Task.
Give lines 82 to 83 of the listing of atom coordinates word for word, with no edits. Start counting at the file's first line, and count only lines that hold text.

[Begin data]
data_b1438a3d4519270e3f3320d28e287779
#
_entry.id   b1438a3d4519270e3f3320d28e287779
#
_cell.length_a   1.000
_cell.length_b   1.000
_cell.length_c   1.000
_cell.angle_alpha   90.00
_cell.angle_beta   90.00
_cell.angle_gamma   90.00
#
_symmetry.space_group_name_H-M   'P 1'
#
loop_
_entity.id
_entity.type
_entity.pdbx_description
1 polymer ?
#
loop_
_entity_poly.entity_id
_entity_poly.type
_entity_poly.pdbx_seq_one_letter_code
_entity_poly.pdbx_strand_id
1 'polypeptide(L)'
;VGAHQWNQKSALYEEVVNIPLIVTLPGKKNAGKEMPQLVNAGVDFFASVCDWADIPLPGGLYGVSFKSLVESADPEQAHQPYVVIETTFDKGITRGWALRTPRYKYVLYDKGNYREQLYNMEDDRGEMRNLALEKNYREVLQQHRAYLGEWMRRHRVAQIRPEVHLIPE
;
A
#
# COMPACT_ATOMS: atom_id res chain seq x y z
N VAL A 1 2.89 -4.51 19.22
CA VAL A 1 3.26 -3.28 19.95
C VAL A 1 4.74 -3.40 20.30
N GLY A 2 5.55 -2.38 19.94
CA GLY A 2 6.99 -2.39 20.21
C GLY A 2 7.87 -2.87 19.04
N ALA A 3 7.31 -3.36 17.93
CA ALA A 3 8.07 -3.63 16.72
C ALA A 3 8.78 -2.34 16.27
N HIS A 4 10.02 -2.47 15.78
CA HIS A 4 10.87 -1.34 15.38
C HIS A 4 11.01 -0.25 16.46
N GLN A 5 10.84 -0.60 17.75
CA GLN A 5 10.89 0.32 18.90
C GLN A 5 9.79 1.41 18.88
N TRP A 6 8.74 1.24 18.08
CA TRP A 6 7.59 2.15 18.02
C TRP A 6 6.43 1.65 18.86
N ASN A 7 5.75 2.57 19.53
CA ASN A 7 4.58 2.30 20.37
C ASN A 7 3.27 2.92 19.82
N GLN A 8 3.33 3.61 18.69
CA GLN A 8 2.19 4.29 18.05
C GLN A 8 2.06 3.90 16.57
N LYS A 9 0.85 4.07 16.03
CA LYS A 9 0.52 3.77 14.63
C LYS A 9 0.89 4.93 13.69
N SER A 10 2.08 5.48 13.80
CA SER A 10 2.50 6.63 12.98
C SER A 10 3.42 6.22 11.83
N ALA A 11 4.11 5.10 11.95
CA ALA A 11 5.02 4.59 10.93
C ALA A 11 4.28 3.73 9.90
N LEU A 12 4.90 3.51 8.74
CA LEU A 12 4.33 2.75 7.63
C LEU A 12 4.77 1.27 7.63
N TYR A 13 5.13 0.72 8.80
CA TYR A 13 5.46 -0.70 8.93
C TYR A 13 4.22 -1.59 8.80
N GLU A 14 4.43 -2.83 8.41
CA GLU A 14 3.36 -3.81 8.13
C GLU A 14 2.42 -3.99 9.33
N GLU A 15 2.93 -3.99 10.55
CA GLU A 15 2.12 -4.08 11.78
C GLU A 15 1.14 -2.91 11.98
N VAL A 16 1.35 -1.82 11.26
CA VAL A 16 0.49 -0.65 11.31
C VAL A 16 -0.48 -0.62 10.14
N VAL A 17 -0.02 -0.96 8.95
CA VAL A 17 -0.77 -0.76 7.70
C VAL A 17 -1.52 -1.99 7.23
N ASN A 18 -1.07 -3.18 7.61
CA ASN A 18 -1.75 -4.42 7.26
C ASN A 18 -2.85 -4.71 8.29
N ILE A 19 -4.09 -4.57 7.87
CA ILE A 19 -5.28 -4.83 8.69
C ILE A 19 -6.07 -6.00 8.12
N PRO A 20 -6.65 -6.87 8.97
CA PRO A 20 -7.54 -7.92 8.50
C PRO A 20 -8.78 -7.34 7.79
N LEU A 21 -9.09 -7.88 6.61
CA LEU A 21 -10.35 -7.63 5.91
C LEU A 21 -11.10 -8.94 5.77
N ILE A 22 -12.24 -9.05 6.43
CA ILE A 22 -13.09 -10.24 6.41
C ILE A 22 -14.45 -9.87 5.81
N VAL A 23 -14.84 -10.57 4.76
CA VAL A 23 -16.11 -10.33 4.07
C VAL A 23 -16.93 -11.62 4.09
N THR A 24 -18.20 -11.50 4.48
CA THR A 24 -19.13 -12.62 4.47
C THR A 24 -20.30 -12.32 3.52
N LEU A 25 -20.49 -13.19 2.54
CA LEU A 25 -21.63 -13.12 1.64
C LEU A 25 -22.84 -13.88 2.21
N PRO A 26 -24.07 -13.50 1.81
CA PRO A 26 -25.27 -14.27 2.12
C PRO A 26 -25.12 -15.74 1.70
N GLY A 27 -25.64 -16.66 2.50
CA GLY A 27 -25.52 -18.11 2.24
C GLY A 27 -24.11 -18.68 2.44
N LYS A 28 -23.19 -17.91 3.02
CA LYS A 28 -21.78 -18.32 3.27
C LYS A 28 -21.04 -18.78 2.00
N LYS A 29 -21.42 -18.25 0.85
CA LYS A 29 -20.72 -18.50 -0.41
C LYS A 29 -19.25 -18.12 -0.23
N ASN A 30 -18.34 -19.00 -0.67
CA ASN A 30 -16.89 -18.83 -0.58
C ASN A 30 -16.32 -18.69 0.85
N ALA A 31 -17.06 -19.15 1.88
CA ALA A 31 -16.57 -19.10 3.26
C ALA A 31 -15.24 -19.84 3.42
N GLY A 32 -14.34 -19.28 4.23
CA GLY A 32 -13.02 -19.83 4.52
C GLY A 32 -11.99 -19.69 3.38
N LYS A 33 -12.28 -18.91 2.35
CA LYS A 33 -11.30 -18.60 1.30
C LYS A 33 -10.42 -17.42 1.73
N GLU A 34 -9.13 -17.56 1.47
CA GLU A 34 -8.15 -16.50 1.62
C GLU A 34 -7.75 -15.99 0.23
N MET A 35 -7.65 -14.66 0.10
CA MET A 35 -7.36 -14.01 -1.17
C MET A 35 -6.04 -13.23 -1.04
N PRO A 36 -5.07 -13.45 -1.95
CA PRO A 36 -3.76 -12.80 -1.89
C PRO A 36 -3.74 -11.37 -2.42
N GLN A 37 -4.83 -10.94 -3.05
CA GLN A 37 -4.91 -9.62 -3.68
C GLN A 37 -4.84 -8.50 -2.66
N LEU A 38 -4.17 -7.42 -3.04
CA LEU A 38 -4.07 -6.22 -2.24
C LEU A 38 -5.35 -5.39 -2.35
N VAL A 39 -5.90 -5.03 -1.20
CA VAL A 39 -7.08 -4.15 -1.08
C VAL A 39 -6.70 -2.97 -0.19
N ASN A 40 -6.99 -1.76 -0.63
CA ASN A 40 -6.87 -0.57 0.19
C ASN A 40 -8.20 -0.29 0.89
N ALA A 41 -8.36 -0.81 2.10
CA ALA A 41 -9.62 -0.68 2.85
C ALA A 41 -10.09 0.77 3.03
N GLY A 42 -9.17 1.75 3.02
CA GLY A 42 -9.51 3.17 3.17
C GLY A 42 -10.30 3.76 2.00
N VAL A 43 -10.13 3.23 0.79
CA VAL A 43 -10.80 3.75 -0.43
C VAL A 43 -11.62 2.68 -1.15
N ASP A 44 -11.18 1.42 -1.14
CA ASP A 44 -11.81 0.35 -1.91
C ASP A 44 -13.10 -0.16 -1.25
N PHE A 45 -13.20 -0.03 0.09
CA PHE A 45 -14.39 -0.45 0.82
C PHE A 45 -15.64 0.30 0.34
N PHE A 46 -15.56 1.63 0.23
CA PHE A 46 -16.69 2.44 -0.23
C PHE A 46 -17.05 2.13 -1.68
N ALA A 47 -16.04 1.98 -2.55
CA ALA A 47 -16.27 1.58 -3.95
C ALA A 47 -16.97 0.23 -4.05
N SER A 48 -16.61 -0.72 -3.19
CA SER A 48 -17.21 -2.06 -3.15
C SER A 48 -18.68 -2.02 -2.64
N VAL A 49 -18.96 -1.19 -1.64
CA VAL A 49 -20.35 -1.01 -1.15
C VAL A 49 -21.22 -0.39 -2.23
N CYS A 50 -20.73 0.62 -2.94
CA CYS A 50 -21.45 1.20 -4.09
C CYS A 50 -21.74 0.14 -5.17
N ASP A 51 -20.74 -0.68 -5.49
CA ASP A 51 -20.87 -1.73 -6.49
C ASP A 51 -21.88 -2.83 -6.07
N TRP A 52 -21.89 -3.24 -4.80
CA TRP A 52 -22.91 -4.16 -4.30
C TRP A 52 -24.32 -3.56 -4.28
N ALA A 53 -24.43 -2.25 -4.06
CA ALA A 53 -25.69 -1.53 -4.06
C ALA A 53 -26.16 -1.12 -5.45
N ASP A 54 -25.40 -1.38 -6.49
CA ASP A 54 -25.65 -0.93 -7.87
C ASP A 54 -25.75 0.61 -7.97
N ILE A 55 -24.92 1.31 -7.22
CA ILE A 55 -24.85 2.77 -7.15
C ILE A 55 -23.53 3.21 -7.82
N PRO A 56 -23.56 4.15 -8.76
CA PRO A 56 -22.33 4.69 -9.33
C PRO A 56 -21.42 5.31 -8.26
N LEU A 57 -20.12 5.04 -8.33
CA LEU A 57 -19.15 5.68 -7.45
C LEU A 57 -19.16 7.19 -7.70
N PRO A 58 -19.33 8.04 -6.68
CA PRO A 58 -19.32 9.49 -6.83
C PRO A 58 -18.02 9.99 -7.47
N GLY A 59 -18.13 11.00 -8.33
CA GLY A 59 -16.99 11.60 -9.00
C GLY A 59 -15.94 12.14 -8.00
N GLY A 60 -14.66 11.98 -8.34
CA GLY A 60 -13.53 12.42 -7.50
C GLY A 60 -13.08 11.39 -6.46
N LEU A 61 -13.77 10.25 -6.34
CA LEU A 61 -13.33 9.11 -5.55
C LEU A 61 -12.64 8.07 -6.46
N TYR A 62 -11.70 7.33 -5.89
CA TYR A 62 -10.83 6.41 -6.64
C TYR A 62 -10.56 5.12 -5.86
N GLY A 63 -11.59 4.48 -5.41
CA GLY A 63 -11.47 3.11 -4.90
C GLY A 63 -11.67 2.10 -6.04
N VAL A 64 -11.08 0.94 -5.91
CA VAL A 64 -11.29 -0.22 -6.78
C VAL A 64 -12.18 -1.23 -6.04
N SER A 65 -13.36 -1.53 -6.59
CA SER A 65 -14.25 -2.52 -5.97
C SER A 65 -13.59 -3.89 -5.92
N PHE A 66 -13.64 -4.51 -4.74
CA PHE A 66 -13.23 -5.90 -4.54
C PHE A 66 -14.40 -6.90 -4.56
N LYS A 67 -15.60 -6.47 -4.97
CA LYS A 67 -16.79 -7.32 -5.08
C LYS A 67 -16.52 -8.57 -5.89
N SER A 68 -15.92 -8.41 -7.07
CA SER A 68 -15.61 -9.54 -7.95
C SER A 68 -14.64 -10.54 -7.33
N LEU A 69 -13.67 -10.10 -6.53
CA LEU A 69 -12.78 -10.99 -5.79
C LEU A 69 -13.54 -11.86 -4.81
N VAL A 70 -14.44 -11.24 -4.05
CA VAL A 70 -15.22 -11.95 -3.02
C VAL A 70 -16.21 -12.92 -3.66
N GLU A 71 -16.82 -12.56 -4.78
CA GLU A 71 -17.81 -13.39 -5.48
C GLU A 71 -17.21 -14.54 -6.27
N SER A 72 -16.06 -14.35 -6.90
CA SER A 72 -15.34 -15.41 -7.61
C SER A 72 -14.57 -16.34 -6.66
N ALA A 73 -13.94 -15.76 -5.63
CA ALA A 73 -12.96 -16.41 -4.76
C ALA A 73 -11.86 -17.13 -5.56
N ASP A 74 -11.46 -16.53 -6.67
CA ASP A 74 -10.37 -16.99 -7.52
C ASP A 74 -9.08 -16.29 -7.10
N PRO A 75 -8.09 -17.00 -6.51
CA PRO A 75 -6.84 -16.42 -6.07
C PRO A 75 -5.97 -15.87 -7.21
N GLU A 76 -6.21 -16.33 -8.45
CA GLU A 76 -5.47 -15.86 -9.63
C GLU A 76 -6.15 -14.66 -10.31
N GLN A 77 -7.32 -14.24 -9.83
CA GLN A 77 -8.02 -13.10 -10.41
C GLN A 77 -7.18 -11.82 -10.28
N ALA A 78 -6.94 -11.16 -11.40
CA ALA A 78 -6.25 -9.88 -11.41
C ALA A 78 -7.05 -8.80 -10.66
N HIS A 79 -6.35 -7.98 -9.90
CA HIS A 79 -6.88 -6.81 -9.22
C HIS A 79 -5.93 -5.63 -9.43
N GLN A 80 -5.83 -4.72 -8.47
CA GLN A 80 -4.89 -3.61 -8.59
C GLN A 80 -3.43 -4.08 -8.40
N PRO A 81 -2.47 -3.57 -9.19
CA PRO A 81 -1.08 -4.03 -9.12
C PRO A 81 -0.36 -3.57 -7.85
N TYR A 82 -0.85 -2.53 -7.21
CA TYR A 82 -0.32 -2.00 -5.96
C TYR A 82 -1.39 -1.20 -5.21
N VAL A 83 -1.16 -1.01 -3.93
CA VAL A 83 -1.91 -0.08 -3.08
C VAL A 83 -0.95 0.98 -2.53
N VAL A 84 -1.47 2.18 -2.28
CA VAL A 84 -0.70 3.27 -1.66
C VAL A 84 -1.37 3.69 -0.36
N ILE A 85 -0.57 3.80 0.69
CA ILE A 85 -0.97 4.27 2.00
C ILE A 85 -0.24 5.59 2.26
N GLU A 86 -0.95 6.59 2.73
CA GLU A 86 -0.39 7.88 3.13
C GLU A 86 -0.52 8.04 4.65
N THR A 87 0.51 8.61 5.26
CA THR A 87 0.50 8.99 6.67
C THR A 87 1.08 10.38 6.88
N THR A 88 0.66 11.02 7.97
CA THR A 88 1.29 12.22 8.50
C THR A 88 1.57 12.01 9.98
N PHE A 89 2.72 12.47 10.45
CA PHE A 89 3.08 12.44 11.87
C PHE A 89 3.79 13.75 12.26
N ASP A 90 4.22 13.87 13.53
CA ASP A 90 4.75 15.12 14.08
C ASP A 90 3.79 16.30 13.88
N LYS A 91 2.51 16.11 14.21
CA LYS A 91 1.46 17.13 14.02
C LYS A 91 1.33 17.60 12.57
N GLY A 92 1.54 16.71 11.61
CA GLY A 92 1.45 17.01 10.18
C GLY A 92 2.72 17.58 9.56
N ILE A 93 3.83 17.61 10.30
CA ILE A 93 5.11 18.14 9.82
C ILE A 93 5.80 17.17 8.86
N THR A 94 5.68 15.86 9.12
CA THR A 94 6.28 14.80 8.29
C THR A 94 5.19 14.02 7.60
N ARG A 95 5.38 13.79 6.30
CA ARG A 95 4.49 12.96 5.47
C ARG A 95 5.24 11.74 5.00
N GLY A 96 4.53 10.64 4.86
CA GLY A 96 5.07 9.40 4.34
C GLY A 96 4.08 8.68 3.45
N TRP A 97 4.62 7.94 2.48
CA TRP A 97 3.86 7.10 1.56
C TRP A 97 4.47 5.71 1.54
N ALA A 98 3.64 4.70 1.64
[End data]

N ASN A 18 -1.07 -3.18 7.61
CA ASN A 18 -1.75 -4.42 7.26